J Turner

Discussion in 'Forum: Saw Identification and Discussion' started by fred0325, Oct 10, 2017.

  1. fred0325

    fred0325 Most Valued Member

    Messages:
    1,051
    Hello all,

    No, not the usual T Turner who is so often found on Ebay. Although when I bought it I could barely make out the name Turner on the photograph and there was no chance at all of working out the initial. ( I have cleaned it up a little). But it was a stamp with a saw tooth border and Cast.Steel and so it had to be worth a go.

    I think that the best candidate in BSSM is the John Turner from London whose dates are 1832 to 1841, although it is a possibility that it is the James Turner from Sheffield whose sole date is 1841. (A late Cast. if it is).

    Apart from the stamp, the thing that struck me about this saw is the curious sticky out bit of the handle behind the boss. I like it for being quirky, but I am not so sure about the aesthetic value of the chunkyness (?sp) of it.

    Fred
     

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  2. David

    David Most Valued Member

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    Hi Fred,
    Could it be that the sticky out bit is what remains from a closed handle saw being broken, and having the broken edge smoothed? It appears to have an indication of the tip of a lambs tongue, although not carved in as a separate element, and the lower front horn also appears to have been broken. But my vantage point is only from your photo, so it's a fuzzy guess.
    Also, although I know that it must be Turner, I keep reading the U as an O, probably because the mark was struck deeper at the bottom than the top. More of my fuzziness.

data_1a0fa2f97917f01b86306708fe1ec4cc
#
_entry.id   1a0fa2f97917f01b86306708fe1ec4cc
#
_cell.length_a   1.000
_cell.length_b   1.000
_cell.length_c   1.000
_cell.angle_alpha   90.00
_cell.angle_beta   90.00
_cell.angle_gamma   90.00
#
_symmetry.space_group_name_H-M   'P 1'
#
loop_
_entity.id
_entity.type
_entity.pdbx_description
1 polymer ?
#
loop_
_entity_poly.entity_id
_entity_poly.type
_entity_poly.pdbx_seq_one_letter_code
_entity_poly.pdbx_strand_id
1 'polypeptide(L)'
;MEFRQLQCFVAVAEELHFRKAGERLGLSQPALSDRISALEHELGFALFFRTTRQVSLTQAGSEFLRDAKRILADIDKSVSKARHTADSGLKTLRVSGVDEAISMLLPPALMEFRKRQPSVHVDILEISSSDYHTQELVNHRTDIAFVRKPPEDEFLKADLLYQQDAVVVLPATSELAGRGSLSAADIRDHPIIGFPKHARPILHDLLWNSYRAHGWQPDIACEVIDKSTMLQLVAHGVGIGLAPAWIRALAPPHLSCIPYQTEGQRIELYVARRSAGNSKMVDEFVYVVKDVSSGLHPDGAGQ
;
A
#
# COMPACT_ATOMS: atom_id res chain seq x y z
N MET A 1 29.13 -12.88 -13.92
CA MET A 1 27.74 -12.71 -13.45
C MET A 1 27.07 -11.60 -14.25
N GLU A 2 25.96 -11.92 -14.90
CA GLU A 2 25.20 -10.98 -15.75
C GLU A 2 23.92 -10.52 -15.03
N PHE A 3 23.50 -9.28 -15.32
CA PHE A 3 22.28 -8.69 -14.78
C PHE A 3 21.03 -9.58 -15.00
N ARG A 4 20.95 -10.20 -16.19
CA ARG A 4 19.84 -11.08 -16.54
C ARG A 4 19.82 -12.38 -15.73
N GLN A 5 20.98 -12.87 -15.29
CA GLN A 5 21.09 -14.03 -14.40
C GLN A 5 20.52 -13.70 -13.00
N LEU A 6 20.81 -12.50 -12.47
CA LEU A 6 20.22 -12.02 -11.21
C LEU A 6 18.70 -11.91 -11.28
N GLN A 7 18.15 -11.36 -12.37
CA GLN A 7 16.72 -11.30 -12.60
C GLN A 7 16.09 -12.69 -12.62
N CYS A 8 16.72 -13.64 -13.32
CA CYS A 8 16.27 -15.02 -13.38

But I think it was certainly worth a go. Thanks for it. And the puzzle.

    David
     
  3. fred0325

    fred0325 Most Valued Member

    Messages:
    1,051
    Hi David,

    You may very well be right. I will post a picture tomorrow as I don't have the light tonight to take one.

    The bottom front "Horn" is very truncated and also very squarely cut off with quite a thick leading edge to it.

    The horn is also (within 0.35 of a millimetre) the same thickness as the sticky-out bit, although I don't think that I have seen a closed handle on a 9 1/4 inch blade. And if you closed the handle off, it would have a tiny hand hole.

    And a 9 1/4 inch blade could turn out to be a bit of a problem in itself as it is such an odd size. If the saw has been cut down from the rear (I don't think that it has been cut down from the front) and rehandled then it was done a very long time ago as there is the classic corrosion pattern on saws of a certain age at the bottom rear of the boss. The metal has corroded through for about 1/4 "along the curve of the boss.

    This saw does not get any easier the more that I look at it.

    Fred

    Although with the few closed handle saws that I have at hand, the wood tapers in thickness if not necessarily in width from the handle to what would be a lamb's tongue. This has no trace of a lamb's tongue and the wood would taper in thickness from where the lamb's tongue should be to the handle, were the handle to be closed at any time. Curious.

    I am giving up for the time being. I shall cogitate upon it but there is something awry here.
     
  4. Underthedirt

    Underthedirt Most Valued Member

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    166